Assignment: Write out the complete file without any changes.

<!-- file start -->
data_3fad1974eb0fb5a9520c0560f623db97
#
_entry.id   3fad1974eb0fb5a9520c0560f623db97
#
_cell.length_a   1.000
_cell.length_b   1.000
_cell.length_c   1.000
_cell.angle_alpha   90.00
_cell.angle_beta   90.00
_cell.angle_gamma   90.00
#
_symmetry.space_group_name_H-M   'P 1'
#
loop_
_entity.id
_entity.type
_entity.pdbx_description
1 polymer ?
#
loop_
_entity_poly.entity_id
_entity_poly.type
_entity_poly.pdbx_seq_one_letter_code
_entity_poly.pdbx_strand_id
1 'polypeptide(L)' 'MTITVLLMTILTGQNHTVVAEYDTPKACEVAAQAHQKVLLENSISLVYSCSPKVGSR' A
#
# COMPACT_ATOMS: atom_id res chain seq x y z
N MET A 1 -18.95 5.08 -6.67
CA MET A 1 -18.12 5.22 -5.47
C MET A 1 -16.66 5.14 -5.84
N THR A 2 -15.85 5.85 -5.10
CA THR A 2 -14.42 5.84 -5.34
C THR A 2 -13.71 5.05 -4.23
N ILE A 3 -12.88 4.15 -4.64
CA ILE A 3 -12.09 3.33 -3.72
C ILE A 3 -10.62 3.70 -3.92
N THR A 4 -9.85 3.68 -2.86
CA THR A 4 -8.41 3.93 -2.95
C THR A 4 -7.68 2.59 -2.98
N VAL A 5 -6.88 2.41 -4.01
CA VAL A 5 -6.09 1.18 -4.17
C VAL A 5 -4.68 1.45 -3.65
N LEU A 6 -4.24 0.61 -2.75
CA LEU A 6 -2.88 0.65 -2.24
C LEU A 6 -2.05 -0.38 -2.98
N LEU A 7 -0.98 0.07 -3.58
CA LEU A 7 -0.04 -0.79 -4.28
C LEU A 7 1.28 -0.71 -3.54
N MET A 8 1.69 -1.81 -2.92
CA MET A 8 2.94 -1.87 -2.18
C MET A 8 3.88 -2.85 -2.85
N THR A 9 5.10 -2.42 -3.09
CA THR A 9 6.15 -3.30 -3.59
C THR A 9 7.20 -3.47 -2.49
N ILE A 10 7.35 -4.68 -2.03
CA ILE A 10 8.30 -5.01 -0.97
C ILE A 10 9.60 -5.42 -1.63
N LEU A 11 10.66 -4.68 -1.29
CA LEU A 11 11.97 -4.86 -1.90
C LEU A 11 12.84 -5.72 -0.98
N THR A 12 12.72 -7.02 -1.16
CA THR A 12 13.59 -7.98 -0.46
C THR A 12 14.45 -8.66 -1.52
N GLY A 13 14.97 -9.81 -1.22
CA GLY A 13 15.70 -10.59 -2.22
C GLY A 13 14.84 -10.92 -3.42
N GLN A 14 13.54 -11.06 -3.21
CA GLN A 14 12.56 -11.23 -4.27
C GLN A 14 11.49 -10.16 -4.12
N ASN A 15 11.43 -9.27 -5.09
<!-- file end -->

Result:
data_3fad1974eb0fb5a9520c0560f623db97
#
_entry.id   3fad1974eb0fb5a9520c0560f623db97
#
_cell.length_a   1.000
_cell.length_b   1.000
_cell.length_c   1.000
_cell.angle_alpha   90.00
_cell.angle_beta   90.00
_cell.angle_gamma   90.00
#
_symmetry.space_group_name_H-M   'P 1'
#
loop_
_entity.id
_entity.type
_entity.pdbx_description
1 polymer ?
#
loop_
_entity_poly.entity_id
_entity_poly.type
_entity_poly.pdbx_seq_one_letter_code
_entity_poly.pdbx_strand_id
1 'polypeptide(L)' 'MTITVLLMTILTGQNHTVVAEYDTPKACEVAAQAHQKVLLENSISLVYSCSPKVGSR' A
#
# COMPACT_ATOMS: atom_id res chain seq x y z
N MET A 1 -18.95 5.08 -6.67
CA MET A 1 -18.12 5.22 -5.47
C MET A 1 -16.66 5.14 -5.84
N THR A 2 -15.85 5.85 -5.10
CA THR A 2 -14.42 5.84 -5.34
C THR A 2 -13.71 5.05 -4.23
N ILE A 3 -12.88 4.15 -4.64
CA ILE A 3 -12.09 3.33 -3.72
C ILE A 3 -10.62 3.70 -3.92
N THR A 4 -9.85 3.68 -2.86
CA THR A 4 -8.41 3.93 -2.95
C THR A 4 -7.68 2.59 -2.98
N VAL A 5 -6.88 2.41 -4.01
CA VAL A 5 -6.09 1.18 -4.17
C VAL A 5 -4.68 1.45 -3.65
N LEU A 6 -4.24 0.61 -2.75
CA LEU A 6 -2.88 0.65 -2.24
C LEU A 6 -2.05 -0.38 -2.98
N LEU A 7 -0.98 0.07 -3.58
CA LEU A 7 -0.04 -0.79 -4.28
C LEU A 7 1.28 -0.71 -3.54
N MET A 8 1.69 -1.81 -2.92
CA MET A 8 2.94 -1.87 -2.18
C MET A 8 3.88 -2.85 -2.85
N THR A 9 5.10 -2.42 -3.09
CA THR A 9 6.15 -3.30 -3.59
C THR A 9 7.20 -3.47 -2.49
N ILE A 10 7.35 -4.68 -2.03
CA ILE A 10 8.30 -5.01 -0.97
C ILE A 10 9.60 -5.42 -1.63
N LEU A 11 10.66 -4.68 -1.29
CA LEU A 11 11.97 -4.86 -1.90
C LEU A 11 12.84 -5.72 -0.98
N THR A 12 12.72 -7.02 -1.16
CA THR A 12 13.59 -7.98 -0.46
C THR A 12 14.45 -8.66 -1.52
N GLY A 13 14.97 -9.81 -1.22
CA GLY A 13 15.70 -10.59 -2.22
C GLY A 13 14.84 -10.92 -3.42
N GLN A 14 13.54 -11.06 -3.21
CA GLN A 14 12.56 -11.23 -4.27
C GLN A 14 11.49 -10.16 -4.12
N ASN A 15 11.43 -9.27 -5.09